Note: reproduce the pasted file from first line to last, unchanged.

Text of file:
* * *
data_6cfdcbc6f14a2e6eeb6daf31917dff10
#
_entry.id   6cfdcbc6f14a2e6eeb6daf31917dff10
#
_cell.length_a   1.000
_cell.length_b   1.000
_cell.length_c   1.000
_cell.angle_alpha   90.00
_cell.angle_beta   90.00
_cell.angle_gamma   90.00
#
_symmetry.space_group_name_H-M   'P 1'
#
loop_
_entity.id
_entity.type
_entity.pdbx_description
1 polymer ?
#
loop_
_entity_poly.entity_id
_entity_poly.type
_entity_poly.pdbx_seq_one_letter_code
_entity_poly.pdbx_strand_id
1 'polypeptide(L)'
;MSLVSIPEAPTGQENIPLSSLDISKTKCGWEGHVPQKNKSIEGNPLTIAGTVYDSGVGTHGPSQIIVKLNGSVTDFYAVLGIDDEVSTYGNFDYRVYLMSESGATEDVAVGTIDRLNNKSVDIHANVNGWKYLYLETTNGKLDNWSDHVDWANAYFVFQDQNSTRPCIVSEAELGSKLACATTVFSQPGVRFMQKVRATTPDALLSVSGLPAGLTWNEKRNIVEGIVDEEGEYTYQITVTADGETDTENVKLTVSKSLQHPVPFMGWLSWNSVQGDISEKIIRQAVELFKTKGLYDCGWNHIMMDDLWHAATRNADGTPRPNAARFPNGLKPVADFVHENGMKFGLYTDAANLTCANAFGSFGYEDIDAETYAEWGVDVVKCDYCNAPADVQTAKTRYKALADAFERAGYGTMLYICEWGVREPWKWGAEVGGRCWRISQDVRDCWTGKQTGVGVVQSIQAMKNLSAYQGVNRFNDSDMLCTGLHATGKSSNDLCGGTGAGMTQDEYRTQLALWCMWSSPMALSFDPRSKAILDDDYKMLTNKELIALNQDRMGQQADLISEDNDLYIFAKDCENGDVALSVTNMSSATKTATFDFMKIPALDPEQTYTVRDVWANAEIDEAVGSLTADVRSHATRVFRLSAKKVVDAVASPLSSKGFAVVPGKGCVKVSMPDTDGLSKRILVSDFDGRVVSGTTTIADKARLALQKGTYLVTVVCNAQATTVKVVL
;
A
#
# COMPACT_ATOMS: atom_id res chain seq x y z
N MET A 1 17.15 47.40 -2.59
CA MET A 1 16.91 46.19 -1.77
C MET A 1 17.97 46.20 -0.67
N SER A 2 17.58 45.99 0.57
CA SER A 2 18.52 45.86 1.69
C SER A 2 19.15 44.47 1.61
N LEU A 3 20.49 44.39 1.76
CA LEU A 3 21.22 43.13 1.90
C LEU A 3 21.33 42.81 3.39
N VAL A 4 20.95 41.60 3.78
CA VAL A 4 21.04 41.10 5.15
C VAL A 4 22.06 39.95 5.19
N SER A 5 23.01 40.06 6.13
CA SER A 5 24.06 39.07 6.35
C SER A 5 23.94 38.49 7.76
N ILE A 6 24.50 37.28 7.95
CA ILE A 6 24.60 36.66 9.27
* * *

data_6cfdcbc6f14a2e6eeb6daf31917dff10
#
_entry.id   6cfdcbc6f14a2e6eeb6daf31917dff10
#
_cell.length_a   1.000
_cell.length_b   1.000
_cell.length_c   1.000
_cell.angle_alpha   90.00
_cell.angle_beta   90.00
_cell.angle_gamma   90.00
#
_symmetry.space_group_name_H-M   'P 1'
#
loop_
_entity.id
_entity.type
_entity.pdbx_description
1 polymer ?
#
loop_
_entity_poly.entity_id
_entity_poly.type
_entity_poly.pdbx_seq_one_letter_code
_entity_poly.pdbx_strand_id
1 'polypeptide(L)'
;MSLVSIPEAPTGQENIPLSSLDISKTKCGWEGHVPQKNKSIEGNPLTIAGTVYDSGVGTHGPSQIIVKLNGSVTDFYAVLGIDDEVSTYGNFDYRVYLMSESGATEDVAVGTIDRLNNKSVDIHANVNGWKYLYLETTNGKLDNWSDHVDWANAYFVFQDQNSTRPCIVSEAELGSKLACATTVFSQPGVRFMQKVRATTPDALLSVSGLPAGLTWNEKRNIVEGIVDEEGEYTYQITVTADGETDTENVKLTVSKSLQHPVPFMGWLSWNSVQGDISEKIIRQAVELFKTKGLYDCGWNHIMMDDLWHAATRNADGTPRPNAARFPNGLKPVADFVHENGMKFGLYTDAANLTCANAFGSFGYEDIDAETYAEWGVDVVKCDYCNAPADVQTAKTRYKALADAFERAGYGTMLYICEWGVREPWKWGAEVGGRCWRISQDVRDCWTGKQTGVGVVQSIQAMKNLSAYQGVNRFNDSDMLCTGLHATGKSSNDLCGGTGAGMTQDEYRTQLALWCMWSSPMALSFDPRSKAILDDDYKMLTNKELIALNQDRMGQQADLISEDNDLYIFAKDCENGDVALSVTNMSSATKTATFDFMKIPALDPEQTYTVRDVWANAEIDEAVGSLTADVRSHATRVFRLSAKKVVDAVASPLSSKGFAVVPGKGCVKVSMPDTDGLSKRILVSDFDGRVVSGTTTIADKARLALQKGTYLVTVVCNAQATTVKVVL
;
A
#
# COMPACT_ATOMS: atom_id res chain seq x y z
N MET A 1 17.15 47.40 -2.59
CA MET A 1 16.91 46.19 -1.77
C MET A 1 17.97 46.20 -0.67
N SER A 2 17.58 45.99 0.57
CA SER A 2 18.52 45.86 1.69
C SER A 2 19.15 44.47 1.61
N LEU A 3 20.49 44.39 1.76
CA LEU A 3 21.22 43.13 1.90
C LEU A 3 21.33 42.81 3.39
N VAL A 4 20.95 41.60 3.78
CA VAL A 4 21.04 41.10 5.15
C VAL A 4 22.06 39.95 5.19
N SER A 5 23.01 40.06 6.13
CA SER A 5 24.06 39.07 6.35
C SER A 5 23.94 38.49 7.76
N ILE A 6 24.50 37.28 7.95
CA ILE A 6 24.60 36.66 9.27